Minister Manickchand urged the religious leaders in the area-Imans, Pandits and Pastors-to refuse to marry under aged children and to tell parents that it is wrong. The minister suggested that they also counsel the parents and give them guidance. She said religious leaders are the first to know about these intended marriages and they should contact her ministry and inform officials about the cases. "Any person who has sex with a girl under the age of 16 is committing rape; that is the law of Guyana. You [the religious leaders] have to be on the ground to stop it," the minister said.
The pandit in the area told the minister that he knew each and every family in the area and was aware of those who do not send their children to school. He also said he knew about the child marriages but did not say if he officiated at any.
He said he had no intention of marrying the two children who were expected to get married last week, as it was a child getting married to a child. He also pledged that he would be on the committee visiting homes to find out the reasons for children not attending school. He said he already knew which parents needed assistance to send their children to school. "I am not scared to undertake this job. I would go into people's house and talk to them. I just need one or two persons to stand by me," he said.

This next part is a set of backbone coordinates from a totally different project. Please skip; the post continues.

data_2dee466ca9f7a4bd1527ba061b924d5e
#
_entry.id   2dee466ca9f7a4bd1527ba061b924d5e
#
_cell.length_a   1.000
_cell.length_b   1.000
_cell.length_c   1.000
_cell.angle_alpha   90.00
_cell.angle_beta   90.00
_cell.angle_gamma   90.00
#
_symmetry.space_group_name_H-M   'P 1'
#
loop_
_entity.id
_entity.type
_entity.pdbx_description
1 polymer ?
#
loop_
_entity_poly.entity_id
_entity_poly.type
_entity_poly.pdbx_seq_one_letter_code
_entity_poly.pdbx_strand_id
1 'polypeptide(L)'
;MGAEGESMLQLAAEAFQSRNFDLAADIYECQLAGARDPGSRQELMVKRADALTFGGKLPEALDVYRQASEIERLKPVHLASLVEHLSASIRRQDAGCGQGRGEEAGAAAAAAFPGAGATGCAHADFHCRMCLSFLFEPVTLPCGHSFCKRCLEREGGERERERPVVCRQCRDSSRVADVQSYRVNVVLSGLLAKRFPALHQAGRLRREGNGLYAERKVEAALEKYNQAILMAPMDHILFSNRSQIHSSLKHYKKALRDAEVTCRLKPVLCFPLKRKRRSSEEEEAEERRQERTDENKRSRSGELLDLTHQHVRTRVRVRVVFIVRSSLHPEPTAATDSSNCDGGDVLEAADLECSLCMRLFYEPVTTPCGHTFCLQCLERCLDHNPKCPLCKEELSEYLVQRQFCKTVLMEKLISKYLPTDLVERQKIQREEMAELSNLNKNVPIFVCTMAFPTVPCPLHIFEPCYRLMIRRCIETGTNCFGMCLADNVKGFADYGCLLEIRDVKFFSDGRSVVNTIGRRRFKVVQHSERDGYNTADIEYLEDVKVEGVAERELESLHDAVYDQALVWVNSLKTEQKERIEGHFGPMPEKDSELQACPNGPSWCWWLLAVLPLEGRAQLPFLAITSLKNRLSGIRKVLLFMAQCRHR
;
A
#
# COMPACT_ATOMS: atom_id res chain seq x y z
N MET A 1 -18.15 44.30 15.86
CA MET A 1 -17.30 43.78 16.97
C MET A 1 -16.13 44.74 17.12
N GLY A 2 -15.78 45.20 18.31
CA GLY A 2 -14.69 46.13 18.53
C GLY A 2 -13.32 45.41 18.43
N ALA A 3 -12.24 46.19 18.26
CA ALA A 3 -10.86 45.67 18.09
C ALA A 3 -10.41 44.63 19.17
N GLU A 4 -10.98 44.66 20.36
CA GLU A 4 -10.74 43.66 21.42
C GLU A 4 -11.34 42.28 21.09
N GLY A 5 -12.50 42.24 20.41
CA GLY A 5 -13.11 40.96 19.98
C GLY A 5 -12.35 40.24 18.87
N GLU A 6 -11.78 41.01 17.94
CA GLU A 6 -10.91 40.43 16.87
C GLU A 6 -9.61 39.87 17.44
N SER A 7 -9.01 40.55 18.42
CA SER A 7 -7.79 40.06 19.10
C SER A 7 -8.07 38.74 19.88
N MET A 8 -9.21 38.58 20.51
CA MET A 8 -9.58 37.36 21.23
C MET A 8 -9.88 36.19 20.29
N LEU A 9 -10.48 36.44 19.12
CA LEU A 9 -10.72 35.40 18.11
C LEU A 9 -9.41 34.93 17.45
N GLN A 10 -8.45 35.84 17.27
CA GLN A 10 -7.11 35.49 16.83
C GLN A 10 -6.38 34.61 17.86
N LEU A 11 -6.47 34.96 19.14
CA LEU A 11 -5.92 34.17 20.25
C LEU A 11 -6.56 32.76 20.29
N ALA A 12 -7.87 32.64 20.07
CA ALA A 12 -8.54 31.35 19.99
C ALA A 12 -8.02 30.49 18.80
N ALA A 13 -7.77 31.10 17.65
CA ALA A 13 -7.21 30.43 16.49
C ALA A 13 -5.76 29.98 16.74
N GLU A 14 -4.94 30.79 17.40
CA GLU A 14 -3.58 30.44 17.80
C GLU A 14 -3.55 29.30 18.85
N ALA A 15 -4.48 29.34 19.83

It was at this point that the minister constituted and tasked the committee with finding those children not attending school. She said she is not in favour of disciplining the parents, until the reason for their children's non-attendance is received and the assistance is given to them. If after they receive the assistance the child is still not sent to school then the parent should be made to answer.